The prospect of internet video becoming a viable alternative to proprietary delivery channels such as cable , fiber, broadcast and satellite came one step closer with the release of Intel's latest chip, the Penryn. It's about half the size of current chips and uses a re-engineered transistor that switches more quickly and uses less switching power, and Intel says the Penryn will deliver a 40- to 60-percent improvement in video and imaging performance.
Sean Maloney, Intel's chief sales and marketing officer, told the New York Times that the chips' increased computing power would begin the transformation of today's stuttering and blurry videos, the staple of YouTube and other video streaming sites, into high-resolution, full-screen quality that will begin to compete with the living room HDTV. "It's biggest impact is high-definition video," he said. "It will be highly addictive."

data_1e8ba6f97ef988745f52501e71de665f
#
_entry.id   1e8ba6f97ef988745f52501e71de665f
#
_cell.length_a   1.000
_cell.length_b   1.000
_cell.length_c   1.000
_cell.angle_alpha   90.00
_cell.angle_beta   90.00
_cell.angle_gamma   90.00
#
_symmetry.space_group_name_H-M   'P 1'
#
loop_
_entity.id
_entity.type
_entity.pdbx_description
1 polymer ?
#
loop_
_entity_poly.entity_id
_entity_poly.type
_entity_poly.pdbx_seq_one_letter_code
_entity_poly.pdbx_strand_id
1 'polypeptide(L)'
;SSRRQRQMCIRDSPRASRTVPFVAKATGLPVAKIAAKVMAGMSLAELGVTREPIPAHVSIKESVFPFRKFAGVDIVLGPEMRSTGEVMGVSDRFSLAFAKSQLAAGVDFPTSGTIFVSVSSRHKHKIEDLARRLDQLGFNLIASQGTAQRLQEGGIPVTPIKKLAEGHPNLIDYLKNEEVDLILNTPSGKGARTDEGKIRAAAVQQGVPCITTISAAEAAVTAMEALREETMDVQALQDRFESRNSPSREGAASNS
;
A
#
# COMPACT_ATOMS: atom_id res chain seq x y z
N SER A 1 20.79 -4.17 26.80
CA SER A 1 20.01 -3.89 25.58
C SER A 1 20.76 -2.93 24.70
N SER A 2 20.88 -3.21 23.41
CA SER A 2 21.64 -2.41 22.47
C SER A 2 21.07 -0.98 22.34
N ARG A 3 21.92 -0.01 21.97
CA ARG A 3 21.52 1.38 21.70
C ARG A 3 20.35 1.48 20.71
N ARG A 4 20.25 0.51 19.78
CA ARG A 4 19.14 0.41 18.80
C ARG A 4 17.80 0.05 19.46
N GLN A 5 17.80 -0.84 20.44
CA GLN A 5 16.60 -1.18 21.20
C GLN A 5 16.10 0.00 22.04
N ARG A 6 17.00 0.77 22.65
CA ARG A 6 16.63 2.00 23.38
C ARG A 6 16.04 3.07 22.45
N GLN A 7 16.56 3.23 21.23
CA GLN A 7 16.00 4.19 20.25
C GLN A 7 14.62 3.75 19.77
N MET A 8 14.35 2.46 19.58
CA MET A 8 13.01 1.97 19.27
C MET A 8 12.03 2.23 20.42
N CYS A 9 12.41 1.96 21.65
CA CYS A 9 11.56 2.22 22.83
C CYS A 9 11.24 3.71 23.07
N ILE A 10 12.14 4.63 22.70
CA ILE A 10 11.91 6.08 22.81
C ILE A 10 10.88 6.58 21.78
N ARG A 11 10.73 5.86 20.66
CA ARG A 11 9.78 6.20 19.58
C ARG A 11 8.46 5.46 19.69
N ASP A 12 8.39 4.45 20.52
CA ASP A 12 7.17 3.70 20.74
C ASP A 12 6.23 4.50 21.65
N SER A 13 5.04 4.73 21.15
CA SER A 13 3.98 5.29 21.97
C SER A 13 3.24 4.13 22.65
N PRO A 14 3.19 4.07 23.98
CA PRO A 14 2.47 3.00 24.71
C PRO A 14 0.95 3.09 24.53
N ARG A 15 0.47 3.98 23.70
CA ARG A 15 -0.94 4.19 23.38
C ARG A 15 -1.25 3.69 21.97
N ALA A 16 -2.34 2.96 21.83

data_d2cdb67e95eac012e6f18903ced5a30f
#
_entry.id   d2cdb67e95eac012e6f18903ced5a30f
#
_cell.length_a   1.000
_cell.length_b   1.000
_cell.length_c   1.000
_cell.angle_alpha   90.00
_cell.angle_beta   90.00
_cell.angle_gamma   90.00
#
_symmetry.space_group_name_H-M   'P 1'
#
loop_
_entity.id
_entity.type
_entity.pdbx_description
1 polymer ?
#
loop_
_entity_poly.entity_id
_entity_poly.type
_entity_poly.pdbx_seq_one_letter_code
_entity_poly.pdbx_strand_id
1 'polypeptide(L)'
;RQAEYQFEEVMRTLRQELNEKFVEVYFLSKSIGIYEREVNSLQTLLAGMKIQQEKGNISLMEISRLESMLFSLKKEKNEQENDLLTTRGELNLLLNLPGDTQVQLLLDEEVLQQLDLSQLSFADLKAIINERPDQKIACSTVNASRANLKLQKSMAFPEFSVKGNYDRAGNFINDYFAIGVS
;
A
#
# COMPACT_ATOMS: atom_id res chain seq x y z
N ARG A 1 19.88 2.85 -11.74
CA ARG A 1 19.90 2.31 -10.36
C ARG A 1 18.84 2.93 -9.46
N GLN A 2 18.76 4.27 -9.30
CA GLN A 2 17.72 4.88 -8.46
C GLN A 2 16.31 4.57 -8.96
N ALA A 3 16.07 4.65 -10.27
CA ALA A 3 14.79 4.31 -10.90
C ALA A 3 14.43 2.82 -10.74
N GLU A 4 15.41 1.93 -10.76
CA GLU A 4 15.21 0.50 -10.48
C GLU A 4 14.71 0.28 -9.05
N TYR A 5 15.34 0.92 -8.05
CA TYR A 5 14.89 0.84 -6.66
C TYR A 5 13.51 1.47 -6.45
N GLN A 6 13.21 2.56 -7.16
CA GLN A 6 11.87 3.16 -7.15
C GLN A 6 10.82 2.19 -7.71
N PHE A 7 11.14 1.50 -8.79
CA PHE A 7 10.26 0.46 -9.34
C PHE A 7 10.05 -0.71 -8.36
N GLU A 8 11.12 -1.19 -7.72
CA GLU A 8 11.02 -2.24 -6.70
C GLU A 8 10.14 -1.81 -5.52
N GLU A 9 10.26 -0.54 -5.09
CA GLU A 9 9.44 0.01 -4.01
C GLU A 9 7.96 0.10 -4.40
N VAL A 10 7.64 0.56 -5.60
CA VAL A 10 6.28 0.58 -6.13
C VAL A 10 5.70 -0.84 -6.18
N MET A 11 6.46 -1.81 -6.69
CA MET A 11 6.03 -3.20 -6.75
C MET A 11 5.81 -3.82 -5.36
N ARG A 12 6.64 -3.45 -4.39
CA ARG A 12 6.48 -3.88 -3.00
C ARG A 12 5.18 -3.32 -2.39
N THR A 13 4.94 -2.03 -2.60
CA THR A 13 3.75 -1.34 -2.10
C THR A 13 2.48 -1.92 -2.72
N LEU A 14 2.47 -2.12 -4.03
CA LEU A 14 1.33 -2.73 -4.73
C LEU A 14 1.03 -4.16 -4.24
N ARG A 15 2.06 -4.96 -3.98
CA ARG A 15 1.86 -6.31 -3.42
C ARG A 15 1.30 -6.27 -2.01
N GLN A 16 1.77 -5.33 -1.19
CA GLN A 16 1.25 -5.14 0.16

Not everyone was as convinced. An analyst at Insight 64, Nathan Brookwood, told PC World that while the Penryn provides a small performance boost, it's not a major change in architecture and rather than upgrading to Penryn systems, customers may wait for Nehalem, the next big overhaul in Intel's chip architecture scheduled for 2008.
At the same time, Adobe has released its beta version of Flash which renders a HD-like picture promising a significant improvement in quality of most user generated video.Â
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